Wishing for your own Christian Grey?

It’s something we see on Twitter, Facebook and on blogs written by Fifty Shades fans, day in, day out.  “Oh how I wish I had my own Christian Grey.”  But what are these people really wishing for?  A ridiculously handsome guy?  That’s harmless enough.  A man so rich he could buy you absolutely anything you ever wanted?  Perhaps that’s a little shallow, but ultimately, it’s still harmless.  What’s not harmless is qualifying that dream man by saying you actually want Christian Grey.  Sure, he’s portrayed as having the looks and the money, but look beyond that to his actual behaviour.  Imagine what a relationship with him would really be like…

Imagine living with a partner who checks up on you at work to keep you “in your place.”  Who tells you that he intends to buy any company you’re employed by, in order to have constant control over you, whether you like it or not.  Your professional life would no longer be your own.  It would be entirely under his control.

Imagine your home life being equally restricted.  You are told what to eat, what to wear and how to behave, in spite of trying to argue against this level of excessive, unwanted control.  You aren’t given your own free choices.  Imagine that when your life is put in danger, your partner’s obsession for control means he refuses to involve the police, in spite of claiming that he wants to protect you.  You are now someone else’s puppet, both at home and at work; everything in your life is dictated by someone else.

Imagine your social life taking a nose-dive, as well.  You’re made to seek permission from your partner before you can agree to a night out with friends.  You feel fearful of his reaction if he finds out you’ve been on a night out after he has forbidden it.  You can’t go away to visit family, without him turning up out of the blue to ensure you don’t have any respite from him.  He becomes jealous and possessive every time you speak to a male friend and he slowly isolates you from your female ones, too.

Imagine that, whilst being controlled in everything you do, there are punishments for stepping out of line.  Punishments you’ve not agreed to.  Punishments you’ve actively told your partner you do not want.  Imagine being threatened with physical violence (NOT BDSM) if you break your partner’s “rules.”  Being told you’ll be hit “and it’ll have nothing whatsoever to do with my sexual gratification” because you’re not hungry enough to eat dinner.  Being bruised all over your chest and having your wrists and ankles hurt as punishment for sunbathing topless.  Being picked up and dragged through the streets when you’ve said no to going with your partner.  None of the above is accurate or safe BDSM.  All are abusive acts.  All are present in Fifty Shades.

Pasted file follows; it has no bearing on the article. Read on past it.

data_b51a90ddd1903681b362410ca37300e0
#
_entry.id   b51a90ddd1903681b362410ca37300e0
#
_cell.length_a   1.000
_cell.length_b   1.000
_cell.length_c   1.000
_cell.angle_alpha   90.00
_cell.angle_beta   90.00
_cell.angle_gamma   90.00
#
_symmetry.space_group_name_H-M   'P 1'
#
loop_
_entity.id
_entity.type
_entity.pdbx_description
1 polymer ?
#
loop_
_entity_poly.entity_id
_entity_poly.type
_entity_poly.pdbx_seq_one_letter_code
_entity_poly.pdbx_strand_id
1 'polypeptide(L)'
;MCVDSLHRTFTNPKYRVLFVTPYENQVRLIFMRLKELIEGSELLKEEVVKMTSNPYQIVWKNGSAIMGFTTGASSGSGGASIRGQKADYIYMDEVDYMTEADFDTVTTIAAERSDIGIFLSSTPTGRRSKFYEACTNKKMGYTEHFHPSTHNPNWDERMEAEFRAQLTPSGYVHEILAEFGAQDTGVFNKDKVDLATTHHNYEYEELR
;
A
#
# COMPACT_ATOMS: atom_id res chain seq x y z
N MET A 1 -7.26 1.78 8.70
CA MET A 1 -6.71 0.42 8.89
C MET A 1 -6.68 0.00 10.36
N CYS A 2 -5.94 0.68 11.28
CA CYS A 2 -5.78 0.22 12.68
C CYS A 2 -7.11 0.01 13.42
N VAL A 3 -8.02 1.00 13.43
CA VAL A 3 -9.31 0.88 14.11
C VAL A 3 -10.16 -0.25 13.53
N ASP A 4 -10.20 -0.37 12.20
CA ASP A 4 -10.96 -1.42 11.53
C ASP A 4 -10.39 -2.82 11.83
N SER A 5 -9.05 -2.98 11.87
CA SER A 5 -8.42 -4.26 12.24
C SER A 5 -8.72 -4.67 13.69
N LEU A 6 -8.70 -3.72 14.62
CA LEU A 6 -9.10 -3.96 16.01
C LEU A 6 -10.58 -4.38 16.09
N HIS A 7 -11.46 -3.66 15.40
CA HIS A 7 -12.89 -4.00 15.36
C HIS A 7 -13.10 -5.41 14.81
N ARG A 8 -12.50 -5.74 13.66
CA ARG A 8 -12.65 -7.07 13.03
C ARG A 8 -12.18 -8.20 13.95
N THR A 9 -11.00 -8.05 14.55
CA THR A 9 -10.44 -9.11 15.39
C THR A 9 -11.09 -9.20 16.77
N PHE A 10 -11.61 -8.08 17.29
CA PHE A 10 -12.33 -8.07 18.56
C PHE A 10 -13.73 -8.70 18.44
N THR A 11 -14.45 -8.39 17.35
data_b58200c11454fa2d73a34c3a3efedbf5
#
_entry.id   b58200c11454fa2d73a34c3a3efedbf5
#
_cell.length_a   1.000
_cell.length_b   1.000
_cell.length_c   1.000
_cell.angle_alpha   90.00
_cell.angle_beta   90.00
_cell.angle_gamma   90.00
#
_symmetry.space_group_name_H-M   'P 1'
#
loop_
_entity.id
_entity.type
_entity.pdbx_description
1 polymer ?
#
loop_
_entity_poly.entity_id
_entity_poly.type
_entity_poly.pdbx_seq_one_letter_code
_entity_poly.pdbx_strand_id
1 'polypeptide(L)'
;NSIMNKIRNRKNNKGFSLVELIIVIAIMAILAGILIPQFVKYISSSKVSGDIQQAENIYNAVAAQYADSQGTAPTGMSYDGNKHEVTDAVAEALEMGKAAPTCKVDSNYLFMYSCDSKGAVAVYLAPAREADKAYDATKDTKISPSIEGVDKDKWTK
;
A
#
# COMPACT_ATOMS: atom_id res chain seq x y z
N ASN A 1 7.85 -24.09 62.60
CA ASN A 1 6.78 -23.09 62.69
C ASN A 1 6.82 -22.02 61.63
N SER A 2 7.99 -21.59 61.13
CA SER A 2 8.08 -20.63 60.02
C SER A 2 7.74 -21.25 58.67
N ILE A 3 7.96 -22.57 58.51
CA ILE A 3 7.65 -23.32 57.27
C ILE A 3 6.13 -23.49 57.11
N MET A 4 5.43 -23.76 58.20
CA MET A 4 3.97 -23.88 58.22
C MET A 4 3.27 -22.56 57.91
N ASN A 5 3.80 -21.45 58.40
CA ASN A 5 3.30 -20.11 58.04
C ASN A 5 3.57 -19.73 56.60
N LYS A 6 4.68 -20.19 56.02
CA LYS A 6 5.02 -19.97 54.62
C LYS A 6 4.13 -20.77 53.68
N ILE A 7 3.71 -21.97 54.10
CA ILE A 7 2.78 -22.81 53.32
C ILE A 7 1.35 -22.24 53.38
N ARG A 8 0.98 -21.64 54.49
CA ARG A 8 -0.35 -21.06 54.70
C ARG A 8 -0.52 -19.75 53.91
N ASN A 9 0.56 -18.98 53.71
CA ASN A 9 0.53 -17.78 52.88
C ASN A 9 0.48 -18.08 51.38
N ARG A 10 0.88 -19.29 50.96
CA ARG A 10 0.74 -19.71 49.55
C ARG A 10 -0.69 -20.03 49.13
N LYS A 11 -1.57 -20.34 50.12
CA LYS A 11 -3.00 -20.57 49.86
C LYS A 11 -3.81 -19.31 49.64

Imagine saying no to sex and trying to kick your partner away, then having him tell you that if you struggle, he’ll tie your feet together and gag you so that you can’t make a sound.  That’s not “kinky fuckery.”  It’s rape.

Imagine telling your partner that you find aspects of your sex life less than enjoyable.  Imagine telling him that he’s making you feel “abused” and “humiliated.”  And then imagine him telling you to deal with it.

Imagine your partner using emotional manipulation to encourage you to think that he can’t help the way he treats you.  Imagine believing that he doesn’t know any better.  Imagine feeling responsible for “fixing” him.  Imagine wondering whether it’s you who has the problem.

The fact is, the life described above is exactly what Ana has with Christian Grey.  And it’s also what 1 in 4 women experience day in, day out.  Being controlled, threatened and manipulated.  It’s not love.  It’s not “kinky fuckery.”  It’s abuse.

And yes, I’m sure there are Fifty Shades fans who’ll be oh so eager to tell me of Christian’s good points.  The way he buys gifts for Ana, or the flowery words he gives her – his promises of love.  News flash:  Abusers do all of that, too.  It’s how they get their partners to stay.  Those glimpses of the person they fell in love with are enough to keep them there.

The truth is simple.  Christian Grey is an abusive man, whose behaviour has been romanticised by an author lucky enough (presumably) never to have experienced abuse herself.  Next time you see someone pining for a Christian Grey of their own, send them this blog.  Ask them to consider what they’re really wishing for.  And pray they never get it.

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Wishing for your own Christian Grey?

One thought on “Wishing for your own Christian Grey?

  1. “an author lucky enough (presumably) never to have experienced abuse herself”

    Something that has occurred to me is that maybe ELJ really IS Ana. Or Ana is ELJ. She’s said that she’s “already found” her Christian Grey. Maybe that is true as we see it, rather than as the “oooh, it’s all so romantic” crowd do. It’s possible that she went through these behaviours with her partner, that she fell for the “I’m doing it for your own good” line. Maybe she has brainwashed herself so absolutely that she can write these ghastly books and is honestly convinced that there is nothing wrong, because she has told herself that so many times. She has made her bed, moved into her fairytale castle and she doesn’t want to face the fact that her relationship isn’t perfect after all.

    Maybe the horror story in the books is that buried part of herself screaming to get out.

    This is, obviously, pure conjecture on my part. It is equally possibly, and considerably more likely, that she is just absolutely clueless. But it WOULD explain why she is so vehemently anti anyone suggesting the books portray abuse. Because listening would bring her castle to the ground.

    Like

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